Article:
I'm all for capitalism provided that its done with a mooring of ethics (yes, I can hear the laughter now). However, I believe healthcare is something that shouldn't be part of the profit-motive equation. I don't know if Obamacare is going to make a shit of difference but its now painfully and personally clear to me that the current system is way broken.

Case-in-point #1: My daughter is being treated at a facility. I have been insured by the same insurance company since 1992 and have the most comprehensive policy they offer. No one in my family to this point has had a serious (i.e. expensive) illness or injury until now. Because of the nature of my daughter's ailment, my insurance will cover only a percentage of the cost which, in a very short period, has gone into thousands of dollars. What little savings we have is now gone.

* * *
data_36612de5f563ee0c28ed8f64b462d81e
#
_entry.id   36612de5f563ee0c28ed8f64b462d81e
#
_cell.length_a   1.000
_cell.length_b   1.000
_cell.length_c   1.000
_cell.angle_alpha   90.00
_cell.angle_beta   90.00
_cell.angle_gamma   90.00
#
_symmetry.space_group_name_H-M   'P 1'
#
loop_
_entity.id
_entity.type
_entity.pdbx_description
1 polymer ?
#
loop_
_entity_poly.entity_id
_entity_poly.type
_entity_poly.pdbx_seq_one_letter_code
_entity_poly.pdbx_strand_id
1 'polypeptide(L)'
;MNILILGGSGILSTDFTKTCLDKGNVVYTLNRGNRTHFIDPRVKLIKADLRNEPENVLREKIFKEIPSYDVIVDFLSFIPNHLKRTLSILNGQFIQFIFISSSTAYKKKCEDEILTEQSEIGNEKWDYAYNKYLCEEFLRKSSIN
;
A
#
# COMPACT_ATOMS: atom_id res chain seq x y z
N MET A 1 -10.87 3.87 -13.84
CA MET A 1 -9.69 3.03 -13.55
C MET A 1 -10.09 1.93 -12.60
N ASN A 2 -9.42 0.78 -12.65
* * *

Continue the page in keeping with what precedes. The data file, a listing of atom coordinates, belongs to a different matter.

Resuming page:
Case-in-point #2: My wife's uncle suffered a stroke a month ago and has been comatose since. Because of the incredible mounting cost of care, my in-law's are opting to pay to move him to the NEXT STATE 4 hours away to go to a cheaper facility.

I'm not cheerleading Obama's still-pending healthcare reform though I applaud the direction he's trying to inch us towards. As stated before, I think its too little too late. But conservatives in congress as well as the talking media heads (i.e. Rush Limbaugh, Sean Hannity) are plain WRONG when saying that the U.S. medical systems is "the best in the world". What good are all the wonderful medical advances that our current system purportedly creates when no one other than the rich (like the aforementioned) can afford them?